Oscars and IF Awards, kings and canines. For producers Emile Sherman and Nelson Woss, 2011 has been a year of surprising success.

In conversation on the final day of the 2011 SPAA conference, the producers (of The King's Speech and Red Dog respectively) revealed that while the the films may differ in terms of story, both have performed strongly for similar reasons.

"It was never a period film for us, it wasn't a story about the period," Sherman says of The King's Speech, which won four Oscars. "It was such a unique friendship, a triumph of the human spirit that just doesn't come along that often.

"There was a real sense that it could be special, but, that said, a film about two middle-aged men talking in a room was a really tough sell."

For Red Dog too, Woss attributes its popularity to the emotion of the story. Aside from grossing more than $21 million at the local box office, the film has screened in festivals everywhere from Korea to Israel.

"It's about heart and finding your home," he says. "No matter where you're from or what language you speak, if you like dogs, you love this movie."

Both films tested well in the lead up to release. For The King's Speech, this aided in attracting almost $10 million worth of pre-sales. But for Red Dog, this almost proved a concern for the film's distributor.

"It scored 89 per cent on the top two boxes and 93 per cent for 'definite reccomend'," says Woss. "The problem was it was right across all ages – from seven to 70. That freaked Roadshow out, they said 'You've got not target audience!'"

With the film already set for a UK release, cracking the US market has been more of a challenge. According to Woss, a mainstream release would cost up to $40 million. Part of the issue is the money studios are willing to spend on prints and advertising (P&A).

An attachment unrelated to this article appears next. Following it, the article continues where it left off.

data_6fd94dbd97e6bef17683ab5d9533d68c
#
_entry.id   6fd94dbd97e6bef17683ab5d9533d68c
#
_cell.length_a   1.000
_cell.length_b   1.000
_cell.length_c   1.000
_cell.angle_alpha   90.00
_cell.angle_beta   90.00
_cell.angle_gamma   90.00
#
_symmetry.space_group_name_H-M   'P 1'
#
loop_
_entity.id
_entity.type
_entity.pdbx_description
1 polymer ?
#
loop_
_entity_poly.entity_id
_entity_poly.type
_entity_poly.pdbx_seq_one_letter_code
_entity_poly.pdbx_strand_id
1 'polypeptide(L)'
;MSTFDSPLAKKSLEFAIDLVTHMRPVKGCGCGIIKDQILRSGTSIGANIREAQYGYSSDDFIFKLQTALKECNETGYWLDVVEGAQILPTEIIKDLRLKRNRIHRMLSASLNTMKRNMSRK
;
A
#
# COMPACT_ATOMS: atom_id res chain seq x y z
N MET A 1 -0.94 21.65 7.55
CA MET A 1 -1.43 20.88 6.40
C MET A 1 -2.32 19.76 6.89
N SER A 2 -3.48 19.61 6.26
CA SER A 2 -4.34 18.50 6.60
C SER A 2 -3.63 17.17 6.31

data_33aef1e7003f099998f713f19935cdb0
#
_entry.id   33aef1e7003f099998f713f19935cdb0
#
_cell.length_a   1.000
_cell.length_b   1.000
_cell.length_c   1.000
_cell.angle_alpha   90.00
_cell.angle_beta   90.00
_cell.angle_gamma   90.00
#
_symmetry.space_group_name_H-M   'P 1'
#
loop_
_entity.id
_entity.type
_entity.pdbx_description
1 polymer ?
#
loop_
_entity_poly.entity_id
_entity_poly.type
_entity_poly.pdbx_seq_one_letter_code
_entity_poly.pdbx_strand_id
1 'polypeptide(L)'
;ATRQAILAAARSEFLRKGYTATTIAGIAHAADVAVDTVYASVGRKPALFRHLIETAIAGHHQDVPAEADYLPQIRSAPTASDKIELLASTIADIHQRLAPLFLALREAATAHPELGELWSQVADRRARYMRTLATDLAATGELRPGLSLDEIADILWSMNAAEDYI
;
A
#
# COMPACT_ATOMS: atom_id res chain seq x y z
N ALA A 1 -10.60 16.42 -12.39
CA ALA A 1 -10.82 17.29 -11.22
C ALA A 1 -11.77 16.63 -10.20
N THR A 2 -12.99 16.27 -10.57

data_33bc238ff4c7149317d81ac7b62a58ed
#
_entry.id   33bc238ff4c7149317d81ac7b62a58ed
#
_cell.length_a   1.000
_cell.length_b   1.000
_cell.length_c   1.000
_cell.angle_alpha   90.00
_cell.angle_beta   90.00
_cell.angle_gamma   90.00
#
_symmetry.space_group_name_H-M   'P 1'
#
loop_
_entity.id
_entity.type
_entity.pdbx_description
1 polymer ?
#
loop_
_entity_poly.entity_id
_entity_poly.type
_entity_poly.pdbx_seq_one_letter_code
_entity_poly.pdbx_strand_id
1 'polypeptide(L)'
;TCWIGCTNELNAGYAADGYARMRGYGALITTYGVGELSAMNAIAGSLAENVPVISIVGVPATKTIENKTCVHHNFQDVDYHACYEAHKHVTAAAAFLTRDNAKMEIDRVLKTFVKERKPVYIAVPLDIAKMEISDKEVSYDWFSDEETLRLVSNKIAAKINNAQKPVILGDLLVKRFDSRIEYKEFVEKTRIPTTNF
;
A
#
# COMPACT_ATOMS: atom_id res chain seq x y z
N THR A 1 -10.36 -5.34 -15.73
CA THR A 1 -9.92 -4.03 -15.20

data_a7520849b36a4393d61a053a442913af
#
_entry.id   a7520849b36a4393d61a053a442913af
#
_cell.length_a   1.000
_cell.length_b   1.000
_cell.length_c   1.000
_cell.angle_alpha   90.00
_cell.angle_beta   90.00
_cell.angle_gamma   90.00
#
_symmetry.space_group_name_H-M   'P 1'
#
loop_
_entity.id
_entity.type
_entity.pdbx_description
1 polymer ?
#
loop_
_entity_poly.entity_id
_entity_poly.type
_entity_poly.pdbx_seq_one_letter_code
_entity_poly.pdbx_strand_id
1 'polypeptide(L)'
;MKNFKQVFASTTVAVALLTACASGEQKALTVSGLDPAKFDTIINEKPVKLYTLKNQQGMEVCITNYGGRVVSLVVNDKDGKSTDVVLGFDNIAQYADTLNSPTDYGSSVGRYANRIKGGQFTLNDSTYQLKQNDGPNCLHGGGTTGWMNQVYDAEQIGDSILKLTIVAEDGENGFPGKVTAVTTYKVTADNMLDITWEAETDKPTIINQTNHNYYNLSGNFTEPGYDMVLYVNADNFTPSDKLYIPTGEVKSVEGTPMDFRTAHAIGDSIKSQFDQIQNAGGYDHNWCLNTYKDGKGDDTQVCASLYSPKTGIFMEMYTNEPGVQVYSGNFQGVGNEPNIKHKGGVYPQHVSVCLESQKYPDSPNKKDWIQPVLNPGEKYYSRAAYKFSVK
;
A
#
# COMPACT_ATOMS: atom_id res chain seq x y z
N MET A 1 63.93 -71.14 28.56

"Red Dog is not an arthouse film, it's not a film you can open in New York and LA on 20 screens," he says. "They'd rather spend $100 million P&A on a movie that costs $120 million than spend $30-40 million on a movie that costs nothing."

Sherman agrees: "It's hard to make an Australian commercial film and actually make it work internationally, because different distributors have to take it and they have to release it incredibly wide. It's really the P&A that's the commitment."

When it comes to making films locally, the producer feels that the Producer Offset should be more like a tax rate system, with a 50 per cent offset on films with budgets up to $15 million, 40 per cent for those between $15-30 million and 35 per cent from then on.

"The government would end up paying the same amount of money, but you would have a real industry of films being made," he says.

Woss, on the other hand, admires the French method, which involves one dollar from every DVD purchased and ticket sold at the box office being put toward making your next film.

"If you want to build an industry, that's a better model to use," he says. "It's simple and it's fair, and it allows films to get made based on box office."

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